A new definition of chutzpah

The Yiddish word “chutzpah” means a combination of audacity and impudence, as exemplified by someone who murders his mother and father and then asks for mercy from the court on the grounds that he is an orphan.

Maybe we need a new word for the audacity and impudence of the Wall Street banking and financial community who brought the U.S. and world economy to the brink of disaster, were bailed out of their mistakes through hundreds of billions of dollars of direct and indirect subsidies and now tell us that we have to cut back on spending to help the unemployed and retirees because otherwise we will lose the confidence of the financial community.

Click on this article by a hedge fund manager as an example of what I mean. Now I am sure there are prudent and responsible hedge fund managers who were not involved in the financial crash, and I am willing to accept, for the sake of argument, that the writer is one of them. Still, as a class, it is hedge fund managers and other financial speculators who precipitated the current financial crisis. It takes blindness and arrogance for them to demand that wage-earners and retirees be the ones to make the sacrifices to put things right.

The writer says that U.S. government debt is reaching unsustainable levels, but the only cause he assigns is that federal government workers are paid too much and enjoy too much job security. The implication is that if government workers were subject to the same kinds of income squeeze and layoffs as workers in the private sector, all would be well. But there doesn’t seem to be any income squeeze or much job insecurity on Wall Street. The bonuses of the big bond traders are bigger than ever.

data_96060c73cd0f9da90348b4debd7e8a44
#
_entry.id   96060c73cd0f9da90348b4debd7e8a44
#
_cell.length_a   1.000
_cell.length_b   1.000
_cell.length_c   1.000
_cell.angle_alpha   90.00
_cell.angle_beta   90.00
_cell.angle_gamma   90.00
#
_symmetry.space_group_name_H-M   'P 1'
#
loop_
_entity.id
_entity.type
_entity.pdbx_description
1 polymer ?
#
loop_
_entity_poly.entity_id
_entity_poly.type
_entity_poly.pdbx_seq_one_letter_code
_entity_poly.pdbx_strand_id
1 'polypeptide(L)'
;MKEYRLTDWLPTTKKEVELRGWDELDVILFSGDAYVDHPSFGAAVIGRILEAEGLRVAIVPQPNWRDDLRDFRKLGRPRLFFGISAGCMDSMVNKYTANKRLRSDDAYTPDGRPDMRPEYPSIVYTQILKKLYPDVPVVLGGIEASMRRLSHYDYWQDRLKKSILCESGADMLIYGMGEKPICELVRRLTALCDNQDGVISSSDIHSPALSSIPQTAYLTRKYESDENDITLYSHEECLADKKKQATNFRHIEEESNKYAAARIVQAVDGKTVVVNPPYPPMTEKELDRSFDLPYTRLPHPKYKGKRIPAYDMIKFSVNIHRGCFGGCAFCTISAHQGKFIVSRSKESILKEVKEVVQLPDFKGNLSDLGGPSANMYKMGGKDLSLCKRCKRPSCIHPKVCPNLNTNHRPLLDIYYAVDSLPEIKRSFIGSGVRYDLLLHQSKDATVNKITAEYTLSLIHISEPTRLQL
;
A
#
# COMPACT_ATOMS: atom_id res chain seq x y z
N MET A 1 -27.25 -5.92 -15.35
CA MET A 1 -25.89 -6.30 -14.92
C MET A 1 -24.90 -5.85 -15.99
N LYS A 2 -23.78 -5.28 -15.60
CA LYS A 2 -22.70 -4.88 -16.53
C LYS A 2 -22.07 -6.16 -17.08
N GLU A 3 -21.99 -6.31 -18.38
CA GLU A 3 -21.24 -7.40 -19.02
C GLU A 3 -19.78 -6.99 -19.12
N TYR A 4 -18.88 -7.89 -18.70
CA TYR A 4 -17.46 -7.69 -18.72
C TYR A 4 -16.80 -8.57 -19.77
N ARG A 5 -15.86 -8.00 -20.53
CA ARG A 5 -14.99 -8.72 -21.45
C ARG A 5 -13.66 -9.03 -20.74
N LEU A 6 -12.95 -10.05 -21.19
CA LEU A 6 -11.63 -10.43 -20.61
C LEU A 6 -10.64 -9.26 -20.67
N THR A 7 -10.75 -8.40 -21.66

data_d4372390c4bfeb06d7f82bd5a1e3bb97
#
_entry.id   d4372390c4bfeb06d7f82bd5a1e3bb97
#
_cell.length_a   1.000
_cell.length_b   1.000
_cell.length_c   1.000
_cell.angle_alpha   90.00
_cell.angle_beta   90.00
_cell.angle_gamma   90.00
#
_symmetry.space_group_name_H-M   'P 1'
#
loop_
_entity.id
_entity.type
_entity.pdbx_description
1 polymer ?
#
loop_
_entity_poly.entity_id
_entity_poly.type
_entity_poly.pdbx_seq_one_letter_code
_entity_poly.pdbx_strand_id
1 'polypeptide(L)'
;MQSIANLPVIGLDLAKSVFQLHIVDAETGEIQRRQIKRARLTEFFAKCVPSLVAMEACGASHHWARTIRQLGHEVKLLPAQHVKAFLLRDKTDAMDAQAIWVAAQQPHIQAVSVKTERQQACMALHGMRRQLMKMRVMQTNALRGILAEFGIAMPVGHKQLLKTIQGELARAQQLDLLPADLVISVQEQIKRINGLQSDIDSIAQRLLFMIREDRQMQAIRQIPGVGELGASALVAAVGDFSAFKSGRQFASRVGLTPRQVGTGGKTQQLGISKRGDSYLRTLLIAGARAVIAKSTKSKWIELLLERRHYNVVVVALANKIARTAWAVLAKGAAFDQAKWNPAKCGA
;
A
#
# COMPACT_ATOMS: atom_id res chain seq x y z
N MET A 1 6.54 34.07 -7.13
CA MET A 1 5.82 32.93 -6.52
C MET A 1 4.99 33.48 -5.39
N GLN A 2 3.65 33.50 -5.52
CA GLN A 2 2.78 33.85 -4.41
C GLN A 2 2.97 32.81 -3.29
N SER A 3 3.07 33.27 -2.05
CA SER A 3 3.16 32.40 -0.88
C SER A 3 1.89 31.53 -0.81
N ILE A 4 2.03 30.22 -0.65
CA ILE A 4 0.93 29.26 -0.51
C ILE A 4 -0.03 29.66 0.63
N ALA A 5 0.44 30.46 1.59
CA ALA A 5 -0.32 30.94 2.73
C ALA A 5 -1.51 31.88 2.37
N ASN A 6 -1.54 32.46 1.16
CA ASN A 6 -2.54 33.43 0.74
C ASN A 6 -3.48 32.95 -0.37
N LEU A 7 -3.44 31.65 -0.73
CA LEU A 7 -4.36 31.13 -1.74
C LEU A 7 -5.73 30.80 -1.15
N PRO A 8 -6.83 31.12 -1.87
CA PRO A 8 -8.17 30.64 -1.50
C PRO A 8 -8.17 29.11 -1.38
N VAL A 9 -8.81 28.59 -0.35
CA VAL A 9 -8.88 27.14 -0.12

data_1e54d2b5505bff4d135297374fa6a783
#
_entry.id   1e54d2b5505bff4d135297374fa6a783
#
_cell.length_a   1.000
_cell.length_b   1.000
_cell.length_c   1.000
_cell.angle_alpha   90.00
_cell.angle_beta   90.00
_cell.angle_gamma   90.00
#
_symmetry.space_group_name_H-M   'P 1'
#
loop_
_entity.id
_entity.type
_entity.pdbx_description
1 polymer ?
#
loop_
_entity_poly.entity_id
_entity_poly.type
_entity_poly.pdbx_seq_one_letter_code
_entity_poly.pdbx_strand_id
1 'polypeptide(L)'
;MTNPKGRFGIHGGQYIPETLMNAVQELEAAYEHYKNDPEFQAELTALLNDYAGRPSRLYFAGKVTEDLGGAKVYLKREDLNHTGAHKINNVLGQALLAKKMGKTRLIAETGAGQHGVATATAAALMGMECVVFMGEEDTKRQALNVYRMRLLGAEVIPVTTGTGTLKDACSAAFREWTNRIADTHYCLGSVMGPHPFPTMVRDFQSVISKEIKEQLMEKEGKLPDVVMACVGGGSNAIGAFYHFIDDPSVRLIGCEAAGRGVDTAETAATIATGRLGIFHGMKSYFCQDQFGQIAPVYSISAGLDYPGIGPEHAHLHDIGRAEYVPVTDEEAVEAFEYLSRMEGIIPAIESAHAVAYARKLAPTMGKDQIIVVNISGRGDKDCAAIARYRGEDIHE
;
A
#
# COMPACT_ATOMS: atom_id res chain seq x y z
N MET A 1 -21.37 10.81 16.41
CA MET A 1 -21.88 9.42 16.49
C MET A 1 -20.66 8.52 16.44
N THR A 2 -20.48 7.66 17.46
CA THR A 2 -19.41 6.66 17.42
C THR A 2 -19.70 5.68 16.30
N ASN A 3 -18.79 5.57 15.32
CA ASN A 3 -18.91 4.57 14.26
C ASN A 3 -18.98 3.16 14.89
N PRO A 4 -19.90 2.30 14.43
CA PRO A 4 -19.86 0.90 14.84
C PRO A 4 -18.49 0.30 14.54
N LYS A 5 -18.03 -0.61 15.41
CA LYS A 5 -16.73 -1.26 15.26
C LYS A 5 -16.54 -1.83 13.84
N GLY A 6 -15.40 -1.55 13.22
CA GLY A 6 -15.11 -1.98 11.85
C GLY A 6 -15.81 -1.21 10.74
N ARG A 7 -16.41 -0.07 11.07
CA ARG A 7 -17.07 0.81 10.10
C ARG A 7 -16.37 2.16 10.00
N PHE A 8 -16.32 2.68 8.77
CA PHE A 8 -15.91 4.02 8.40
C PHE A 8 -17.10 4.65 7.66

The writer makes some good points about how financial bailouts can’t go on forever, but says nothing about financial reform to avert the need for future bailouts.  He says nothing about rescinding the upper-bracket tax cuts under the Bush administration, which are a major contributor to the deficit, much less taxing hedge fund managers’ bonuses as ordinary income rather than capital gains. Nor ending subsidies to agribusiness and the oil industry. Nor eliminating spending for weapons systems the military doesn’t even want.

Click on this for a report on how the U.S. Senate is bowing to the will of the financial community in this respect.

Click on this for a report on how the G-20 group of nations is bowing to the will of the financial community in this respect.

Click on this for economist Paul Krugman’s view of the situation.

Click on this for a blogger’s commentary and perspective.

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One Response to “A new definition of chutzpah”

  1. David Damico Says:

    Phil, thanks for your comments on this. What you say is connected (in my mind) with what Michael Moore spoke about in his recent film, “Capitalism, A Love Story.” In particular, when documents surfaced from CitiBank stating (to the best of my recollection) that their borrowers be damned, only they, the ultra rich, meant anything. As someone holding a Citibank loan and seeing them bailed out by the government, I am disheartened when they call several times a day threatening my credit record for being unable to pay back my loan amounts even though I am underemployed through no fault of my own. I feel as if I am being blamed and penalized for seeking a better life. I feel powerless against such a monumental institution and will likely suffer if I remain underemployed. I’ve asked one or two of these callers about the government bailout and they reply, “well, we paid that money back” Wish I were in a situation to do the same.


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